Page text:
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Kammermusik III (2003/04)

for flute/piccolo, oboe/english horn, bass clarinet/clarinet, alto/soprano saxophone, violin, viola, violoncello, double bass, percussion and piano

Together with the previously composed “Selisih” for alto and baritone saxophone, “Kammermusik III” reveals a quite new concept in my music. While during the 1990s I was mainly interested in certain problems of musical communication, interaction and colotomic structures, now an individual way of expression within a group has become more prominent. In other words, the analogy to language in single instrumental parts is more important than structural or formal aspects. The focus here is the individual gesture of expression, which I would call ‚idioms.’ This leads automatically to a more “soloistic” presence in the various instruments. Although these ‚idioms’ sometimes appear together in dialogue-like musical situations, the individual voices always remain in the foreground. Only at particular points or sectional changes these ‚individuals’ change to become part of a more collective musical texture.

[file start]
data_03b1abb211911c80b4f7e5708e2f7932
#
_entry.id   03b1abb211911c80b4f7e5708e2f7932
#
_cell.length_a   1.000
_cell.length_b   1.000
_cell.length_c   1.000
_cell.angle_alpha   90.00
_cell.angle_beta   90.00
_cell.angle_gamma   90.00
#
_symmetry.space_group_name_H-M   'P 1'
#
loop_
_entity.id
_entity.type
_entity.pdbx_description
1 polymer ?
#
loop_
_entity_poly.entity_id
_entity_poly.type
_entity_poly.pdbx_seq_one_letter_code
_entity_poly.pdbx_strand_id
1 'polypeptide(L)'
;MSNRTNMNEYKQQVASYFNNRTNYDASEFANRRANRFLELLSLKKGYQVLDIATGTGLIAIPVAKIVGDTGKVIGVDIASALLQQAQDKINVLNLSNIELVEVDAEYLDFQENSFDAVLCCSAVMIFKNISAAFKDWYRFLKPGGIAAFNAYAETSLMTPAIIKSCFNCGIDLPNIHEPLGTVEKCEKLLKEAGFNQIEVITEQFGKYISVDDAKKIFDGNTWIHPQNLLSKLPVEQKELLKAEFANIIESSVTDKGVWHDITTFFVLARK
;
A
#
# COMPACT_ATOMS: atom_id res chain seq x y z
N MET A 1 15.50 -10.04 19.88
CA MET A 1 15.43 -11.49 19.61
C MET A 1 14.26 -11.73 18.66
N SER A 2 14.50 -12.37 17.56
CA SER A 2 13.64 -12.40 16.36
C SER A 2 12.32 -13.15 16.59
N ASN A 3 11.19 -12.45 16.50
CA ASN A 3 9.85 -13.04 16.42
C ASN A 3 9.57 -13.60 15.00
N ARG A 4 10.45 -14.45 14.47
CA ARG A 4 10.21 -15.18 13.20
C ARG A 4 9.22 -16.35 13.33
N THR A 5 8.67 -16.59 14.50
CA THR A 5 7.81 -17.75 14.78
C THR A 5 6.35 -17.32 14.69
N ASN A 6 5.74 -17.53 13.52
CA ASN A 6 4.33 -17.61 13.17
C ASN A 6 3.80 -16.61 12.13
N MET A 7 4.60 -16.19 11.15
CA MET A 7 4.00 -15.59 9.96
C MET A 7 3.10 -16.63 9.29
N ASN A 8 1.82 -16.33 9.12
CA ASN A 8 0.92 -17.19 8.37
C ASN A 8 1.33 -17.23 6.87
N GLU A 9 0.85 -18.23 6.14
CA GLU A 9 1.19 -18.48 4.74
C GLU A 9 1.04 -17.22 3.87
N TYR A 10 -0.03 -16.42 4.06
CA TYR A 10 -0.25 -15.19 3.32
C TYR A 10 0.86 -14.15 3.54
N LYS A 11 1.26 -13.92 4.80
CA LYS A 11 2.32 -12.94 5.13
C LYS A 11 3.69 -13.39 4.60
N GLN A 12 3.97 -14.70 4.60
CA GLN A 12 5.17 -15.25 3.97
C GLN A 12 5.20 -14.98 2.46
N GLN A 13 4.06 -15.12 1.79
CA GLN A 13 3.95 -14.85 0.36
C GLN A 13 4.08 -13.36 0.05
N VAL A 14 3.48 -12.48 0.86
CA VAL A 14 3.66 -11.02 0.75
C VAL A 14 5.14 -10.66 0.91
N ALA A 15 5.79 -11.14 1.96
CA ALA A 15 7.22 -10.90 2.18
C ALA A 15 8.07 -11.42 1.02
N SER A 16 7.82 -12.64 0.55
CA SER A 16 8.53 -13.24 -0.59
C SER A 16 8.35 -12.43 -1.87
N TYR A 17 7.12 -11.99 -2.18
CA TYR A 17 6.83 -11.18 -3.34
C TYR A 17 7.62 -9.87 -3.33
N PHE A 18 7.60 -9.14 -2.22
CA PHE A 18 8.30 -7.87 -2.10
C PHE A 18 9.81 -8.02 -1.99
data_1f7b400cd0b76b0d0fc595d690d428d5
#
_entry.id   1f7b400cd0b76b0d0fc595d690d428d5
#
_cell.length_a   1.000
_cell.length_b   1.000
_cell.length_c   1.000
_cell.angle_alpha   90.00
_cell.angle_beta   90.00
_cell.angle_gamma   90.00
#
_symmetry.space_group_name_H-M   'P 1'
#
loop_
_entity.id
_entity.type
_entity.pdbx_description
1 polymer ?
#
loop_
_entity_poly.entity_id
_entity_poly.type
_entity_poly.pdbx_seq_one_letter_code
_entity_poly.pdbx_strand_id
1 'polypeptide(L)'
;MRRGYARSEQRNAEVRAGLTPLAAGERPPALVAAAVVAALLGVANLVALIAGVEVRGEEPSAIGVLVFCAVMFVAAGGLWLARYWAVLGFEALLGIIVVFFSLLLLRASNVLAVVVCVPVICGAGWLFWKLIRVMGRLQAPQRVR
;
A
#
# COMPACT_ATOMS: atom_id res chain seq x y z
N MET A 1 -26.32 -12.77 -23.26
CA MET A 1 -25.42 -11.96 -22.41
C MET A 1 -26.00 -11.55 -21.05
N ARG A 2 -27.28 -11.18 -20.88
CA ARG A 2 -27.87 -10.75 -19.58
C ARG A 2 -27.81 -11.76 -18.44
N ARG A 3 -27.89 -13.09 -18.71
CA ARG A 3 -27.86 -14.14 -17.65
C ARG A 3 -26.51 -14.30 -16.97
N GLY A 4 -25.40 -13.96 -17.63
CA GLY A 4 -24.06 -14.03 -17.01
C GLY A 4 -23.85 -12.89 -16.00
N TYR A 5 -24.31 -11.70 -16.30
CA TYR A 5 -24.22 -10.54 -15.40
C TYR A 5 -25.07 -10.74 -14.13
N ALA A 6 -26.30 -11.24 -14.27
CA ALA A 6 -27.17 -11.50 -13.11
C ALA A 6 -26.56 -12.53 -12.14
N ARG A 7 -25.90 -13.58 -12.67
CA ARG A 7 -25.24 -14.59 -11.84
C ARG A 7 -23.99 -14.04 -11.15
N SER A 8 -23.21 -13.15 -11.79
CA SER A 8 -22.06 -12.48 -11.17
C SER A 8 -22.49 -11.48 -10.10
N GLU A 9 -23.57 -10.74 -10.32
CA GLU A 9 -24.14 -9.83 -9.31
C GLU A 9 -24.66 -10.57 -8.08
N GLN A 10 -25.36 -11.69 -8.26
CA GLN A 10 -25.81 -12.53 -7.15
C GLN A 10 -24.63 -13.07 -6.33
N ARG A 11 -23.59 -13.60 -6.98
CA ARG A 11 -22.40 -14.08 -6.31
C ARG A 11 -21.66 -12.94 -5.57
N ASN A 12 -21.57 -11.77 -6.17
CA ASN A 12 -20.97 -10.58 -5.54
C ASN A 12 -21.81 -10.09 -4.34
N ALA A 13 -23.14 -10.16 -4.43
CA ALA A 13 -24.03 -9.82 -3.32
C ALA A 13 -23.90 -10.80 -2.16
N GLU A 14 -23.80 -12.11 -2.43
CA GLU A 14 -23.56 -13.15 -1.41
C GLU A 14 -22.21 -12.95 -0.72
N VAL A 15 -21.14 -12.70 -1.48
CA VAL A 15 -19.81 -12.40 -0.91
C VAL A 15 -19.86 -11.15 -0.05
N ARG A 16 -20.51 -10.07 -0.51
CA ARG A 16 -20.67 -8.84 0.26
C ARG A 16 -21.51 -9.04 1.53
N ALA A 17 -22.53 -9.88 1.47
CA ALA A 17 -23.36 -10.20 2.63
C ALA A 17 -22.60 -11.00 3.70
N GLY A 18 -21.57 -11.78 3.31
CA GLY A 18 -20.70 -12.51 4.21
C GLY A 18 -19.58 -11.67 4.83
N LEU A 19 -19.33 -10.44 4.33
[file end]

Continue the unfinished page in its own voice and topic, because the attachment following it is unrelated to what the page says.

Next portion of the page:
Such ideas require a different kind of instrumental writing. Microtonal inflections and extreme ranges play an important role. Micro tonality here is less a feature of an extended tonal system, but refers more to a differentiated and individual articulation and to a direct physicality of musical expression. Such forms of articulation are widely known in wind and string playing in Asia. However this should not be understood as a cultural ‚adaptation’. It resembles more a further differentiation of autonomous principles of playing an instrument as it may be detected in other cultures as well. I am convinced that the idea of idioms related to language, or better, a language-related way of composing in general, inevitably leads to such principles. Only in a few cases – in mixture-like chord progressions, for example - is a precise realisation of the quarter tones as part of a fixed microtonal system intended.